This is precisely where I'm at now. I stopped to explain to you, dear reader/s, how to do it, and my pattern maker didn't explain how to put the self together: The top of the back is quite different to any I've done so far so I have to wait until I see her again before proceeding.

OK, the pockets. I won't be scanning the picture from the Vogue sewing book because it's possibly still copyrighted in the U.S. (the book is 44 years old) so I have my photos.
Flap and welt pinned and being basted into place

pocket flaps go on next
Here is how to construct the pocket (on the right side of the self):
Bottom - the front left or right (I'll assume you want one on each side).
On top of the bottom - At the top is the finished flap. At the bottom is the welt. Now, the welt fold must be exactly 17mm outside the white box (the white box is solid line. That broken line is basting thread. The longer side of the white box is exactly the same as the flap. The welt should be longer than the shorter side, as the excess will be pushed inside after all this is over. I pinned both of these bits  in place so they wouldn't move when I put the pockets on top.
Put the pockets on top. The top part has some self joined to the lining (which I'm using as pocketing) because this will be visible when the pocket is opened.  Pin this in place too. The bottom pocket part goes on first and reaches about halfway inside the white box. The top pocket part sits on top and covers the whole box. Here's a close up of this:

Everything basted into place. Pins removed before stitching
Now the outline is carefully drawn and stitched. You stitch only the two long lines, not the shorter slanted lines the join them. You should end up with this on the other side:
interfaced wrong side of self fabric
Now, cut through the self and interfacing only. Be really careful or you'll cut through the pocket flap as well (go on, ask me how I know this). Stop short of the end and cut diagonally almost to where your stitching ends (about three threads short is perfect, I've been told):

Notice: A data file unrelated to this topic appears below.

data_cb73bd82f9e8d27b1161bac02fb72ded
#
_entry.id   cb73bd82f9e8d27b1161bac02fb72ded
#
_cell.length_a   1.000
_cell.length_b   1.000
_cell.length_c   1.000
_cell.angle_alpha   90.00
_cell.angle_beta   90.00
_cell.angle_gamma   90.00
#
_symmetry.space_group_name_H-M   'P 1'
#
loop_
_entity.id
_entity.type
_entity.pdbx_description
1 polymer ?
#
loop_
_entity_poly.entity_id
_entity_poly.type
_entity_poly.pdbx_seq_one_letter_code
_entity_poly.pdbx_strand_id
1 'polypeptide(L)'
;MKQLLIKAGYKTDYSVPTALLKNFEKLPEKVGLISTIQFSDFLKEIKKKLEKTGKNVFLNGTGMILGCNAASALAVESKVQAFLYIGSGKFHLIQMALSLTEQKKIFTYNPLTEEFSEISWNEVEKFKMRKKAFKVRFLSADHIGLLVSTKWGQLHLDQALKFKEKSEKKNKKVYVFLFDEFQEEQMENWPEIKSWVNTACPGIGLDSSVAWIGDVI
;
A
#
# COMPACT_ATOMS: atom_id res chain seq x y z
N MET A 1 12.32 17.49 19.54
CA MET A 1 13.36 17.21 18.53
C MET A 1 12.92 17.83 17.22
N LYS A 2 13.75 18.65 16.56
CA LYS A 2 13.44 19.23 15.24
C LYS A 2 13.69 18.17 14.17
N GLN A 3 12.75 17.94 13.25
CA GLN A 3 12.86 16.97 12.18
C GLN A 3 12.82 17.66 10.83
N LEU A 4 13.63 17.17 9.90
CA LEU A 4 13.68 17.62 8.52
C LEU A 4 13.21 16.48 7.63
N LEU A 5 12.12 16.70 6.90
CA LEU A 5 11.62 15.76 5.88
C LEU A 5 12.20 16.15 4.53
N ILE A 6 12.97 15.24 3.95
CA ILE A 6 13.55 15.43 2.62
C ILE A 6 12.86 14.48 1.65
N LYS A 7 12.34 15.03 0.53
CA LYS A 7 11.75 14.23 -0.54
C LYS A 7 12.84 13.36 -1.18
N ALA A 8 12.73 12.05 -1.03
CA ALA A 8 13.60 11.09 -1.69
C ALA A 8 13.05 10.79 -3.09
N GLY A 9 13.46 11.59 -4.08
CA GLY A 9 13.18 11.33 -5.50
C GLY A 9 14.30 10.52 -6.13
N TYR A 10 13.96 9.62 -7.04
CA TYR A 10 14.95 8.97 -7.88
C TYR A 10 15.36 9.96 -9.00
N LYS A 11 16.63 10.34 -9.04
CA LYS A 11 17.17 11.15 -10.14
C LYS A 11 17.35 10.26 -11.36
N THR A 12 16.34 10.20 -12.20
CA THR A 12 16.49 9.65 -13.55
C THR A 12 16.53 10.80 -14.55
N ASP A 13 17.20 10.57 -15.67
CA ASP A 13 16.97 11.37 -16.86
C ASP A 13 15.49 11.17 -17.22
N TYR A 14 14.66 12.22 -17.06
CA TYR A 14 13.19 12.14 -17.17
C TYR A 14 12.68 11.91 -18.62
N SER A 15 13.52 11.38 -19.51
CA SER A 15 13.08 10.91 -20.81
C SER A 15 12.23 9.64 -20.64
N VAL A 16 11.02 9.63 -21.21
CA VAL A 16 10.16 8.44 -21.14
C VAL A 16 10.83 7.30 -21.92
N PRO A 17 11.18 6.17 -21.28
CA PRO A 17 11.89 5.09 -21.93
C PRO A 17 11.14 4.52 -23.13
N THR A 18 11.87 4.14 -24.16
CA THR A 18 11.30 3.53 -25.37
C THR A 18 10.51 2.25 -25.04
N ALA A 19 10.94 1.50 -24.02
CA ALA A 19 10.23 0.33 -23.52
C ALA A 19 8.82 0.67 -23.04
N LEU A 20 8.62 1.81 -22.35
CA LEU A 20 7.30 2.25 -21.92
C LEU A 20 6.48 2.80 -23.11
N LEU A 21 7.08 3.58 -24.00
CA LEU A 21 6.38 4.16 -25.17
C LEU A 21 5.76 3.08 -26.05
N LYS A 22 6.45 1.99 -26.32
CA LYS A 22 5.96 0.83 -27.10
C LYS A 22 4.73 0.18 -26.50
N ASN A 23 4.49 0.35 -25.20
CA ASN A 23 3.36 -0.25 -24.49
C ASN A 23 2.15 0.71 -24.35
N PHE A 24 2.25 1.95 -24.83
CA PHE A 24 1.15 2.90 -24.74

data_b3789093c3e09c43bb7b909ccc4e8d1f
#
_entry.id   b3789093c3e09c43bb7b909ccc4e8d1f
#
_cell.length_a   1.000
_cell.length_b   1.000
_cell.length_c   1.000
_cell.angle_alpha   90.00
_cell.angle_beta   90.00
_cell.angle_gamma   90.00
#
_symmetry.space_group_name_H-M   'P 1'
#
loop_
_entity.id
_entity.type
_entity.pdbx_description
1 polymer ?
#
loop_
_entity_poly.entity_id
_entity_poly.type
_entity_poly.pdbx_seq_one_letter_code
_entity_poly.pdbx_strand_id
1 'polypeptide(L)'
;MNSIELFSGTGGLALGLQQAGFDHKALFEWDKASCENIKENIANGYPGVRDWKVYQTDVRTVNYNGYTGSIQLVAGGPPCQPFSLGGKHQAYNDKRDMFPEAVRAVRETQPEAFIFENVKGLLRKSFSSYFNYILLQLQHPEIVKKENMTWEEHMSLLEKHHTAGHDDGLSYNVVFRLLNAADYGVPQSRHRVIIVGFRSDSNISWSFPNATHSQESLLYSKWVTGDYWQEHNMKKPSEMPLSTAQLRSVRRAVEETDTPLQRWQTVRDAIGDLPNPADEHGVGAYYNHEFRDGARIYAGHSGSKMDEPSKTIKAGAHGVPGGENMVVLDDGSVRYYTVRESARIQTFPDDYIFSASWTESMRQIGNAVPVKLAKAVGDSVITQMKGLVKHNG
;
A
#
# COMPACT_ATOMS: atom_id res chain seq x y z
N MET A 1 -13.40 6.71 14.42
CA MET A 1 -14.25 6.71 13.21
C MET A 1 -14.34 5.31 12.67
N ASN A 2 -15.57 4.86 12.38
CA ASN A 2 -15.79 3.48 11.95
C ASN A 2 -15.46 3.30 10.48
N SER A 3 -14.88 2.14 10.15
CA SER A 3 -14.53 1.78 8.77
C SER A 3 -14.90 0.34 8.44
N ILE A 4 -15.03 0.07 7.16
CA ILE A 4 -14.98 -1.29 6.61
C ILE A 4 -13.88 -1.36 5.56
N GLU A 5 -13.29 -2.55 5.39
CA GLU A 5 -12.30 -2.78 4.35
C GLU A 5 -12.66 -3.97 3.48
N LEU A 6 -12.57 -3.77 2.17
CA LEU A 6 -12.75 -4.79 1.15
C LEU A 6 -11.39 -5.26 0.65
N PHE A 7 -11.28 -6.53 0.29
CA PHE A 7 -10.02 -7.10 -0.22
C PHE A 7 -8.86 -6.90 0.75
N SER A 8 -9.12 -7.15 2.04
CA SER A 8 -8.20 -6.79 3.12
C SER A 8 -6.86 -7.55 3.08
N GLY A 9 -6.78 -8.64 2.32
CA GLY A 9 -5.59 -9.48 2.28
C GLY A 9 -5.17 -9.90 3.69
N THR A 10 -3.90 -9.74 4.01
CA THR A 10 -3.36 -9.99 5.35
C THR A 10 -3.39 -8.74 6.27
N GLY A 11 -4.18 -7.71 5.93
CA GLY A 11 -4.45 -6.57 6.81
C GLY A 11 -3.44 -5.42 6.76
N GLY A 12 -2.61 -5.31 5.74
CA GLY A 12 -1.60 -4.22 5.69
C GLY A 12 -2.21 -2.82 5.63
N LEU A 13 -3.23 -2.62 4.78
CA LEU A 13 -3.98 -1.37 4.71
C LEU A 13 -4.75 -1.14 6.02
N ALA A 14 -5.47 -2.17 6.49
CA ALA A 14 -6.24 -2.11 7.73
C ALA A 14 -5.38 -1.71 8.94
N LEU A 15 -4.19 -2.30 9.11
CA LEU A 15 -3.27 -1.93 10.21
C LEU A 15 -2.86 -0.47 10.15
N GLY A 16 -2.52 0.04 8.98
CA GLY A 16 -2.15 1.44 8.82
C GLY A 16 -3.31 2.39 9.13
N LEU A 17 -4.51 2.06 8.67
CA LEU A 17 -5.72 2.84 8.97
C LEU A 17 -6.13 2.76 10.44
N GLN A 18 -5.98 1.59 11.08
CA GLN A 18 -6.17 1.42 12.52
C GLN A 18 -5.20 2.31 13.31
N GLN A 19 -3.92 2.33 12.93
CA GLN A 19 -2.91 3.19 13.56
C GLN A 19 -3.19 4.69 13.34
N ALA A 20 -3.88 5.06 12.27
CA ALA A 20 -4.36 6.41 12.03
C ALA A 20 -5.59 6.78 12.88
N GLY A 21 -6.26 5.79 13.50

Arrows point to the little triangles you need to make
Now turn the piece over and push the pockets only through the hole you just made. It should be reasonably obvious how this will work but it should also look so neat you'll be excited. Pulling the little triangles ought to make it even neater on the other side and when you do this, you should see that if the triangle were stitched to the welt (now on the wrong side with the triangle) it would be lovely.
then turn it over
Stitch both triangles to both sides of the welt and you should be patting yourself on the back.
Front of jacket. Welt is perfectly joined.
After doing this twice, you need to do it for the simpler inside pocket. The two outside pockets are easily the most difficult part of the whole jacket, so it's all downhill from this point.

Sewing the lining together

This is quite basic. Stay stitch the shoulders and neck then pin, baste and stitch the front and back at the shoulders. Press seams open (they don't have to be finished).

Remove the pins before stitching
Pin the sleeve in place then baste it and stitch.
Pin then baste and stitch the sleeve together with the side of the jacket in one go.

If you're asking why I always baste it's because with just pins holding the two sides together the fabrics move when the machine gets close to the pins. When it's a pattern like this, it is very noticeable.
Tacky 1960s suit?
And here she is: All ready to go with the self.

Monday, 17 November 2014

Bernina manual 642-1 542-1 540

Bernina 542-1 and 642-1 manual

The Bernina I bought a few weeks ago came with a manual. The lady found it a few days after I bought it but in those few days, I searched for one online but it was only available as a paid download. Keeping information a secret bothers me enough but the fact is that these people didn't write the manual and have no right to sell them.
I'm quite certain they didn't get permission or pay Bernina for the right to make money selling their works.
I did the right thing here and asked Bernina if I could give the scan away. They said "You are more than welcome to pass on the  PDF book for this model machine for anyone that may need it."
So here it is. It's fairly low resolution and 4.4MB If you need it, feel free: The pdf is.

Monday, 3 November 2014

Bernina 642-1 semi-industrial 1960

I had my doubts as to whether a "semi-industrial"even exists, but it's just what Singer called "industrial - for home use" or "light industrial". The first sign is the motor, which seems as fast as an industrial - quite remarkable for such a small motor. This actually makes it hard to do some things, like, well, sewing slowly, embroidery etc.
Unlike the 630/730/830 it has a full rotary hook, and still a vertical bobbin so you can do embroidery (in theory at least).